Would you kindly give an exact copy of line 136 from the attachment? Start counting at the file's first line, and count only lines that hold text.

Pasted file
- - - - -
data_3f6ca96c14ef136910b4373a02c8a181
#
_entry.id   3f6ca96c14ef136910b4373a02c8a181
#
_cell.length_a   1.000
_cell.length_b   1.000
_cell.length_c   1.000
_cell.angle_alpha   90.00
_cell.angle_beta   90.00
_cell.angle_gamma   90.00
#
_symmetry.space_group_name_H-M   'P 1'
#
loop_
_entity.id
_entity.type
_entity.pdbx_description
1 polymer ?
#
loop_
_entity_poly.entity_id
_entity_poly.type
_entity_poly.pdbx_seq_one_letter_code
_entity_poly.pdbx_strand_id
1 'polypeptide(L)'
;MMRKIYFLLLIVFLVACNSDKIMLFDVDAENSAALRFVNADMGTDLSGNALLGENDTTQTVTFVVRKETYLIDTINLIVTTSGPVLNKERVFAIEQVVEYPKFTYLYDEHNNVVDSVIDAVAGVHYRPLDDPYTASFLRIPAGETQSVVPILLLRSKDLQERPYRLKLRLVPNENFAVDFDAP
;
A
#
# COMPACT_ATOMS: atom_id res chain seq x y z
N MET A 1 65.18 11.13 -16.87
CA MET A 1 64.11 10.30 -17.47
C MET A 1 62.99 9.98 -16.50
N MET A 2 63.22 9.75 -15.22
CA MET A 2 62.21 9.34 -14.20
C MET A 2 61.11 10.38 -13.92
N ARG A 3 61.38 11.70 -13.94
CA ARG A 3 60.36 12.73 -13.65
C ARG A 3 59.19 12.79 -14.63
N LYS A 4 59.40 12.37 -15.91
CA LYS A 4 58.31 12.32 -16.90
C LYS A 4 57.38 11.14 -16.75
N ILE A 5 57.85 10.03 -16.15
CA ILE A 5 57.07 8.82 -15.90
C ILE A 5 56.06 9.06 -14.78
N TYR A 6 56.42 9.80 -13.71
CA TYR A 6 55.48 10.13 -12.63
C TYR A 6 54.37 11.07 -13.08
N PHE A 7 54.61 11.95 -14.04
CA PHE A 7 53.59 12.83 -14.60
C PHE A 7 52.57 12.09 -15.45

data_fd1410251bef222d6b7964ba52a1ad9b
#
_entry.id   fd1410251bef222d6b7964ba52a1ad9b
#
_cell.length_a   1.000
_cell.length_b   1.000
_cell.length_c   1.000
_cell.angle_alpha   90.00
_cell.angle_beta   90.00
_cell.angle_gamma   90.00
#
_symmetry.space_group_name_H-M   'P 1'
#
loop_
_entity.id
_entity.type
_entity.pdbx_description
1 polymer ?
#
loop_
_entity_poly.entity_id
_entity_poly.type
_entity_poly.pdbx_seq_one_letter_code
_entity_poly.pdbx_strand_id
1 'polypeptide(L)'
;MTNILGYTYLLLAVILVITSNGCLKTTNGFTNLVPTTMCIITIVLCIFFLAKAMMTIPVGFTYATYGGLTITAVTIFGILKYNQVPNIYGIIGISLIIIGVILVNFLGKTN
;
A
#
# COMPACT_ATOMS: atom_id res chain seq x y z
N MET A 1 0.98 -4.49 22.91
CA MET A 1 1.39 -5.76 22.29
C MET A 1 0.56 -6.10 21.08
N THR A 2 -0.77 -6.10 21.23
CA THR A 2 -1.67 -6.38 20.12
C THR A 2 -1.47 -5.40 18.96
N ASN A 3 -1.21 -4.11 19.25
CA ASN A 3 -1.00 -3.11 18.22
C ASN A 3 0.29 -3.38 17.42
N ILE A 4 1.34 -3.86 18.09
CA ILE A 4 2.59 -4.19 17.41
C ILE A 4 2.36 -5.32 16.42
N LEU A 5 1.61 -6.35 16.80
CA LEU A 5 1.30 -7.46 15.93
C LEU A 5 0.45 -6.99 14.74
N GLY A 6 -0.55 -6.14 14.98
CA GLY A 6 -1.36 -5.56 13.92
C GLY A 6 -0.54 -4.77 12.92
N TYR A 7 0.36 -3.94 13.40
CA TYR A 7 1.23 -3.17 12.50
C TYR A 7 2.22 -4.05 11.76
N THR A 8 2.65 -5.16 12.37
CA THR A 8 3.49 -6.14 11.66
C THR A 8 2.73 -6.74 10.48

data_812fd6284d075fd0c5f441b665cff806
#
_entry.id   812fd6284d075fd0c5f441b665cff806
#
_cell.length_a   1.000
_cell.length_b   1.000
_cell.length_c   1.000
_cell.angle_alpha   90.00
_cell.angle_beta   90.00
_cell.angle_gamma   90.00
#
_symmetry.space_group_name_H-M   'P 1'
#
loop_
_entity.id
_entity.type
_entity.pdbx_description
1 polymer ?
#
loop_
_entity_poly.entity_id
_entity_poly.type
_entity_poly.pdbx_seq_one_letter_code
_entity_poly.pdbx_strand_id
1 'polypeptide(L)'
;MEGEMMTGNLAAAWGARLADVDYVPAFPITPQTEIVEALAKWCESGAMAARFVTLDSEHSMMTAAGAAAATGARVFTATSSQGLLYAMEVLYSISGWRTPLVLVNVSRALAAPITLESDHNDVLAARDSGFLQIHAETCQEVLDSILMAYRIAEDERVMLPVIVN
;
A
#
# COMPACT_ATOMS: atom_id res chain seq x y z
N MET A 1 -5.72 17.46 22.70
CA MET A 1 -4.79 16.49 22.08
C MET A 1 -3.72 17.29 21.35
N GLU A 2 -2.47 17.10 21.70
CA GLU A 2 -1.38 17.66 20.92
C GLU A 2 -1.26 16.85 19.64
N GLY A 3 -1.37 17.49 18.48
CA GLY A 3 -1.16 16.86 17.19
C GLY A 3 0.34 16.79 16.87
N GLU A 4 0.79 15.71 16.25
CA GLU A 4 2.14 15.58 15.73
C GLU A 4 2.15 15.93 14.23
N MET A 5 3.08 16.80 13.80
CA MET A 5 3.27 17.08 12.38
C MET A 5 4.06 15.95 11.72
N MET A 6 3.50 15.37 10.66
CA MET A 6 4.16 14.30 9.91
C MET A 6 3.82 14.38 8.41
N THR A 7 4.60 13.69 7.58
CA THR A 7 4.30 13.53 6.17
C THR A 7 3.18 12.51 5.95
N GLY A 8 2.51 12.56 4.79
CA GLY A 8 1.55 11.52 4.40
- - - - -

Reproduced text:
N MET A 1 -5.72 17.46 22.70